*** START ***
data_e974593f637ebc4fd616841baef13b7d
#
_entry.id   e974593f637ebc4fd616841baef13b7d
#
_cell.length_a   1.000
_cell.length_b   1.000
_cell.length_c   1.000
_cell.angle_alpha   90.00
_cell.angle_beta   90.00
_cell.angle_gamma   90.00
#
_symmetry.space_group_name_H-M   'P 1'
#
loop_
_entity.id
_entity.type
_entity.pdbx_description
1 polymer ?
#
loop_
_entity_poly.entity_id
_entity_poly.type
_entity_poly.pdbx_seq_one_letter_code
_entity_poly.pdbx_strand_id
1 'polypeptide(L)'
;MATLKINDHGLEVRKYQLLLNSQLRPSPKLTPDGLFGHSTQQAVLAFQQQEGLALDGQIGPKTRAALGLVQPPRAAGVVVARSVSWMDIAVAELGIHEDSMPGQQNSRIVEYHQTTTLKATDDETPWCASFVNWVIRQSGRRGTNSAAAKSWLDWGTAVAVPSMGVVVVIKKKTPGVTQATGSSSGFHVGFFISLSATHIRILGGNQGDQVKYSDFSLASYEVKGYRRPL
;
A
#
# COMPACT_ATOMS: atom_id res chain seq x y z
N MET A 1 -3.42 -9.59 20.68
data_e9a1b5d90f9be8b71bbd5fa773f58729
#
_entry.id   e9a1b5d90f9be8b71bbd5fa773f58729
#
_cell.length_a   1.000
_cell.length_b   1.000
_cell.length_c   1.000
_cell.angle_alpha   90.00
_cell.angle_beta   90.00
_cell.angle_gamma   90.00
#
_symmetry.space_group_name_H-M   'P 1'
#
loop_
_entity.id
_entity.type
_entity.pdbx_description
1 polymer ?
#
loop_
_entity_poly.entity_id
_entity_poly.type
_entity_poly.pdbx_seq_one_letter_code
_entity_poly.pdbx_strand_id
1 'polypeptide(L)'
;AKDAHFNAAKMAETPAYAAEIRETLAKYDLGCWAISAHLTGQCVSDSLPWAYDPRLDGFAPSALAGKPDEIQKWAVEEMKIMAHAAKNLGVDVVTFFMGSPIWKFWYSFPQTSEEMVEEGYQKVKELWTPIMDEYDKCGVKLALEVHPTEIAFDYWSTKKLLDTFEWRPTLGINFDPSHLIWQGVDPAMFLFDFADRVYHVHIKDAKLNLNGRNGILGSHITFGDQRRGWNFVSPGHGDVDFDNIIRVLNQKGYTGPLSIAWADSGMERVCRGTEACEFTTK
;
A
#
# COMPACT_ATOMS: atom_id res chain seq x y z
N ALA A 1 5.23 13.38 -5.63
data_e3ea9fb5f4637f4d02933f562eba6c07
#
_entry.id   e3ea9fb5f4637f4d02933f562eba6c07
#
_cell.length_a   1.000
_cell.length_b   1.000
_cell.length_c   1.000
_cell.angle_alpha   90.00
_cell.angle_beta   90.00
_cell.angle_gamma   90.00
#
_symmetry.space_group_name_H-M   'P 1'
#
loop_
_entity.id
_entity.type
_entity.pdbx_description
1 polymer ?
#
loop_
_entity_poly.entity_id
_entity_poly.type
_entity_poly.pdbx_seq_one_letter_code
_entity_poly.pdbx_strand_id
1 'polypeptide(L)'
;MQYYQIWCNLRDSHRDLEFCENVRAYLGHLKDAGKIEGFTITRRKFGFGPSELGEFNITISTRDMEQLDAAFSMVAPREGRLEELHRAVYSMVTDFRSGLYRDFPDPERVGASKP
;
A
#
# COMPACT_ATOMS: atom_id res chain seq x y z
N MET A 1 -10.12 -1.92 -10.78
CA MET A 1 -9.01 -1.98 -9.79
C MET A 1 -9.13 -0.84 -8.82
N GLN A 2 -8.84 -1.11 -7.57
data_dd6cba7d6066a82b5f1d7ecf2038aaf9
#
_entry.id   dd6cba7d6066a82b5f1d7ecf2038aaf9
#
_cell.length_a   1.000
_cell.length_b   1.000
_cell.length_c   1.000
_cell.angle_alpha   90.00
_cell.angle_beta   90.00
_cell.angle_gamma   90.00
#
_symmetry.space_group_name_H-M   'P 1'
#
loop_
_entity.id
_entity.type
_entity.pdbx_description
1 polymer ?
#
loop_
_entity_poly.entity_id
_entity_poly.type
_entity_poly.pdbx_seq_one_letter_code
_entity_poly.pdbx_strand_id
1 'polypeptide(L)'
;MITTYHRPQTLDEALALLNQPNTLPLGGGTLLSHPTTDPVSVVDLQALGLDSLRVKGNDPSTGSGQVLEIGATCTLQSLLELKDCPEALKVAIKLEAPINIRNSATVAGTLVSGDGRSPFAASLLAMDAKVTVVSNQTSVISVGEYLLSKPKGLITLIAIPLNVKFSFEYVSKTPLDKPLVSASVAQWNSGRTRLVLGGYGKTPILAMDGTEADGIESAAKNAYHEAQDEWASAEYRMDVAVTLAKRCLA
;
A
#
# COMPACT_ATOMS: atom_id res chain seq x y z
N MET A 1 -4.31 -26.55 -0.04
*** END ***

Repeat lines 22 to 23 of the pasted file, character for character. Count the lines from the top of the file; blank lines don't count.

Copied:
_entity_poly.type
_entity_poly.pdbx_seq_one_letter_code